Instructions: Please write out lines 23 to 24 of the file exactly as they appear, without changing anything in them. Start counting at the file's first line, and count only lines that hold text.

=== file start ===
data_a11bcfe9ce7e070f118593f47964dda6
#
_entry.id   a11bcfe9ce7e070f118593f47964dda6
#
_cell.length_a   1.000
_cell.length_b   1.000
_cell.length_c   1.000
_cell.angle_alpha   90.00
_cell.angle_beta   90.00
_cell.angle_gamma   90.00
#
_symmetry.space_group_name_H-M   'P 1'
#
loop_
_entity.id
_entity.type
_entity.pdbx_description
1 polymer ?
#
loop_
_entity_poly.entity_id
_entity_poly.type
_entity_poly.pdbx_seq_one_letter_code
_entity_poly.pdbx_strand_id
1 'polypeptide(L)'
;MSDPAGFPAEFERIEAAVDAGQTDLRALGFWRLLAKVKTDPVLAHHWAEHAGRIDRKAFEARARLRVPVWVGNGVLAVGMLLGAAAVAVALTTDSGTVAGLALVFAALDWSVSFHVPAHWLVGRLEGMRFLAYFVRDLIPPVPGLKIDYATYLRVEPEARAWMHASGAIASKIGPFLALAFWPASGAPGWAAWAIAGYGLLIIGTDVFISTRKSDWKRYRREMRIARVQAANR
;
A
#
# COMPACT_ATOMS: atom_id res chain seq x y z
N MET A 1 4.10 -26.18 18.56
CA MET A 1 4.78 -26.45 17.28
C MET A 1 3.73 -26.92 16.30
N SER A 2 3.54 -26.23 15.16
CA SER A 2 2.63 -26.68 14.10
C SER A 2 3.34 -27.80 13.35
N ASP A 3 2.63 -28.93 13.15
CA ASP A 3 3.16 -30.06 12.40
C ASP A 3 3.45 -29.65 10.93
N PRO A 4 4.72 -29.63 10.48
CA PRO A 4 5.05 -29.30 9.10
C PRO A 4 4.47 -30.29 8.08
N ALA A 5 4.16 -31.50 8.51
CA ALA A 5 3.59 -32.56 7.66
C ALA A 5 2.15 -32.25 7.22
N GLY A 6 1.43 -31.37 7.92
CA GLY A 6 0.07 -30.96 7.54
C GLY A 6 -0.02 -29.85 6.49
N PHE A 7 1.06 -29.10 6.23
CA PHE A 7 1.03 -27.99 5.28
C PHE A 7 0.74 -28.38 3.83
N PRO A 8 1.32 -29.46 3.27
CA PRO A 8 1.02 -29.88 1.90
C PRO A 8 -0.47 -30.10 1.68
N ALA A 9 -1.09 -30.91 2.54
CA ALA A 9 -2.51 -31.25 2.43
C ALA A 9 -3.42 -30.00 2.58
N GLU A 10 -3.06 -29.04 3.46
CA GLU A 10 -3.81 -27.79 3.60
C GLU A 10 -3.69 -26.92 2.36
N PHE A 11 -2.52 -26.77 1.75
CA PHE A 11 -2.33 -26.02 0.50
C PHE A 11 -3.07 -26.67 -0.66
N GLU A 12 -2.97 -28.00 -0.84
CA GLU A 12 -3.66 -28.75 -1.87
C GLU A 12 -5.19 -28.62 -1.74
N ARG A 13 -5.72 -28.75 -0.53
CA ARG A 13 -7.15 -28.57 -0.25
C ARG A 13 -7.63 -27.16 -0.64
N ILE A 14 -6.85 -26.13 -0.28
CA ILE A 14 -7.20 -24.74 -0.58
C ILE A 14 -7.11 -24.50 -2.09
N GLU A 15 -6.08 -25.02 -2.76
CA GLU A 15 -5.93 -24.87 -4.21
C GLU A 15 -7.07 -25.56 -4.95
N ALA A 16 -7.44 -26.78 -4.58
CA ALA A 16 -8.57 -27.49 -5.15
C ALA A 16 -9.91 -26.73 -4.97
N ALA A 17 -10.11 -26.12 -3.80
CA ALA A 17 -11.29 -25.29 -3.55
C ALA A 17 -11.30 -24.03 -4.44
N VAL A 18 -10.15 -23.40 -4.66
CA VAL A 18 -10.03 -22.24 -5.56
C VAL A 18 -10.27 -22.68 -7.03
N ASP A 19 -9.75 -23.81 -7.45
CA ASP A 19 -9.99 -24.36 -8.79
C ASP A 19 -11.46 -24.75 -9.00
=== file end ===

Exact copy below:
_entity_poly.pdbx_seq_one_letter_code
_entity_poly.pdbx_strand_id